Why are there so many undocumented aspects in Matlab?
This is a great question, recently asked by a reader of this blog, so I wanted to expand on it in next week’s article. Before specifying the different reasons, let’s map the nature of undocumented aspects that we find in Matlab.
The term undocumented/unsupported (as opposed to mis-documentated or deprecated) actually refers to quite a large number of different types.
In the following list, the hyperlinks on the list-item titles lead to a list of corresponding articles on this website:
- Undocumented functions
Matlab functions which appears nowhere in the documentation, are usually built-in functions (do not have an m-file) and can only be inferred from online CSSM posts or usage within one of the Matlab m-functions installed with Matlab (the latter being the usual case). None of these functions is officially supported by MathWorks. MEX is an important source for such functions.
- Semi-documented functions
Matlab functionality which exists in Matlab m-functions installed with Matlab, but have their main comment separated from the H1 comment line, thereby hiding it from normal view (via Matlab’s help function). The H1 comment line itself is simply a standard warning that this function is not officially supported and may change in some future version. To see the actual help comment, simply edit the function (using Matlab’s edit function or any text editor) and place a comment sign (%) at the empty line between the H1 comment and the actual help section. The entire help section will then onward be visible via the help function:
function [tree, container] = uitree(varargin) % WARNING: This feature is not supported in MATLAB % and the API and functionality may change in a future release. fix => % % UITREE creates a uitree component with hierarchical data in a figure window. % UITREE creates an empty uitree object with default property values in % a figure window. %...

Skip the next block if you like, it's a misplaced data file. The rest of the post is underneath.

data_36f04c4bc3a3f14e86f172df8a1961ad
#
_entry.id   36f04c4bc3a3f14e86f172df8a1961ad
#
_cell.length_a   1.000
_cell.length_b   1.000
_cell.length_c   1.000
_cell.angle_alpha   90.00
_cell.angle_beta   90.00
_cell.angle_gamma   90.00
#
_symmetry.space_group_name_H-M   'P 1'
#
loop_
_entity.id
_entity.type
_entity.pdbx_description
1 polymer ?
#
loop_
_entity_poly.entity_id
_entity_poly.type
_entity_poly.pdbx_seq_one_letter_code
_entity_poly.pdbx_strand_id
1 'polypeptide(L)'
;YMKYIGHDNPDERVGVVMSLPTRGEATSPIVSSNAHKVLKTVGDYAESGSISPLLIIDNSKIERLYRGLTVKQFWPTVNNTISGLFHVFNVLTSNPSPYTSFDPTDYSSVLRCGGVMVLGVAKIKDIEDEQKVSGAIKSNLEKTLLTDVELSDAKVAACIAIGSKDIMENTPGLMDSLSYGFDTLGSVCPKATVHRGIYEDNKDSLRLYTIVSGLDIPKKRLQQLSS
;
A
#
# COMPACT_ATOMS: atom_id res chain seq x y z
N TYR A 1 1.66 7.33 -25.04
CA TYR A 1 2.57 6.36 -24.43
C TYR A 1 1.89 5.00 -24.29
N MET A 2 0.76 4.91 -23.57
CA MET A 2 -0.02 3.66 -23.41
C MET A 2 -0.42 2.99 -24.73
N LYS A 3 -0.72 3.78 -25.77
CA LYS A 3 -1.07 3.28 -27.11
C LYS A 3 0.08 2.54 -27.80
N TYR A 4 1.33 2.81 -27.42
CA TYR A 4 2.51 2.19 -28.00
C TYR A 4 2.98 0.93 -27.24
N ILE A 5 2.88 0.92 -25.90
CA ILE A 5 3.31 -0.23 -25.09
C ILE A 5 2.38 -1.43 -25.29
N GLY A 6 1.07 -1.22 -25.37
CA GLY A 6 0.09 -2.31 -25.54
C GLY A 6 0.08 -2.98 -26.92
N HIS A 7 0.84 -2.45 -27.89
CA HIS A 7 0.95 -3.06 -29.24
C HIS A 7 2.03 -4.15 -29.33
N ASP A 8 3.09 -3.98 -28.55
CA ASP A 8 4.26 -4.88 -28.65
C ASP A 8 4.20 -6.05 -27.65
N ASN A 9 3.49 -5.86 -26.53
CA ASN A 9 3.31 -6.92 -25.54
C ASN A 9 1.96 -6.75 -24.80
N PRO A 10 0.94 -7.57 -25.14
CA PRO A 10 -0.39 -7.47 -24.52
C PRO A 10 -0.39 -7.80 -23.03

These functions are not documented in the full documentation (via Matlab’s doc function, or online). The odd thing is that some of these functions may appear in the category help output (for example, help(‘uitools’)), and in some cases may even have a fully-visible help section (e.g., help(‘setptr’)), but do not have any online help documentation (docsearch(‘setptr’) fails, and doc(‘setptr’) simply displays the readable help text).
All these functions are officially unsupported by MathWorks, even when having a readable help section. The rule of thumb appears to be that a Matlab function is supported only if it has online documentation. Note, however, that in some rare cases a documentation discrepancy may be due to a MathWorks documentation error, not to unsupportability…
- Helper functions
Many fully-supported Matlab functions use helper functions that have a specific use in the main (documented) function(s). Often, these helper functions are tightly-coupled to their documented parents and are useless as stand-alone functions. But quite a few of them have quite useful stand-alone use, as I’ve already shown in some past articles.
- Undocumented features and properties